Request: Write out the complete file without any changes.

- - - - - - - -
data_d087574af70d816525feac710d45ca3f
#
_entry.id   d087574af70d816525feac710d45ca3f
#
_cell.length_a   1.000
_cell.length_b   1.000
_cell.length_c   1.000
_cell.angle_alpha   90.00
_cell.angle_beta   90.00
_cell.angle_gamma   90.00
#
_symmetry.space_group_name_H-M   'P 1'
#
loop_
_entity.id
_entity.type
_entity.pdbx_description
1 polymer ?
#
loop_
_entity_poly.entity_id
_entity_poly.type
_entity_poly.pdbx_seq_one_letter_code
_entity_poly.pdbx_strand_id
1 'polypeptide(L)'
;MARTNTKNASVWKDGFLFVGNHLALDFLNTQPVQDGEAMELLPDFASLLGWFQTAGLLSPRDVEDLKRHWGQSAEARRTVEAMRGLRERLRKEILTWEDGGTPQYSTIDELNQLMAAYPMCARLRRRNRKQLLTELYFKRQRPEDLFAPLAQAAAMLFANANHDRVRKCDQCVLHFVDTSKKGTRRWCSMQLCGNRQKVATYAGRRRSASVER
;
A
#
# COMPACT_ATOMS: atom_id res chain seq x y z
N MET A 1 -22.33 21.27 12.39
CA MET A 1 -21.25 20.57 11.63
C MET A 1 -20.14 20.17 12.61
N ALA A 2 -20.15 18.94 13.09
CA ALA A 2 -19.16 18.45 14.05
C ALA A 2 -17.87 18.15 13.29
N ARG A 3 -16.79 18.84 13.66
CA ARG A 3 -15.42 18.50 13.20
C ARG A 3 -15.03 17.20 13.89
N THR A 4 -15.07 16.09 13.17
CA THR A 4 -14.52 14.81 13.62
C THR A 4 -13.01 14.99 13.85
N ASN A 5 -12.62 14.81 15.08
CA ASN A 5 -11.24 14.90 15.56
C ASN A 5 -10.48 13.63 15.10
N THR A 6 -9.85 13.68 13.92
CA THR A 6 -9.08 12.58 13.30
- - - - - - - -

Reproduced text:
data_d087574af70d816525feac710d45ca3f
#
_entry.id   d087574af70d816525feac710d45ca3f
#
_cell.length_a   1.000
_cell.length_b   1.000
_cell.length_c   1.000
_cell.angle_alpha   90.00
_cell.angle_beta   90.00
_cell.angle_gamma   90.00
#
_symmetry.space_group_name_H-M   'P 1'
#
loop_
_entity.id
_entity.type
_entity.pdbx_description
1 polymer ?
#
loop_
_entity_poly.entity_id
_entity_poly.type
_entity_poly.pdbx_seq_one_letter_code
_entity_poly.pdbx_strand_id
1 'polypeptide(L)'
;MARTNTKNASVWKDGFLFVGNHLALDFLNTQPVQDGEAMELLPDFASLLGWFQTAGLLSPRDVEDLKRHWGQSAEARRTVEAMRGLRERLRKEILTWEDGGTPQYSTIDELNQLMAAYPMCARLRRRNRKQLLTELYFKRQRPEDLFAPLAQAAAMLFANANHDRVRKCDQCVLHFVDTSKKGTRRWCSMQLCGNRQKVATYAGRRRSASVER
;
A
#
# COMPACT_ATOMS: atom_id res chain seq x y z
N MET A 1 -22.33 21.27 12.39
CA MET A 1 -21.25 20.57 11.63
C MET A 1 -20.14 20.17 12.61
N ALA A 2 -20.15 18.94 13.09
CA ALA A 2 -19.16 18.45 14.05
C ALA A 2 -17.87 18.15 13.29
N ARG A 3 -16.79 18.84 13.66
CA ARG A 3 -15.42 18.50 13.20
C ARG A 3 -15.03 17.20 13.89
N THR A 4 -15.07 16.09 13.17
CA THR A 4 -14.52 14.81 13.62
C THR A 4 -13.01 14.99 13.85
N ASN A 5 -12.62 14.81 15.08
CA ASN A 5 -11.24 14.90 15.56
C ASN A 5 -10.48 13.63 15.10
N THR A 6 -9.85 13.68 13.92
CA THR A 6 -9.08 12.58 13.30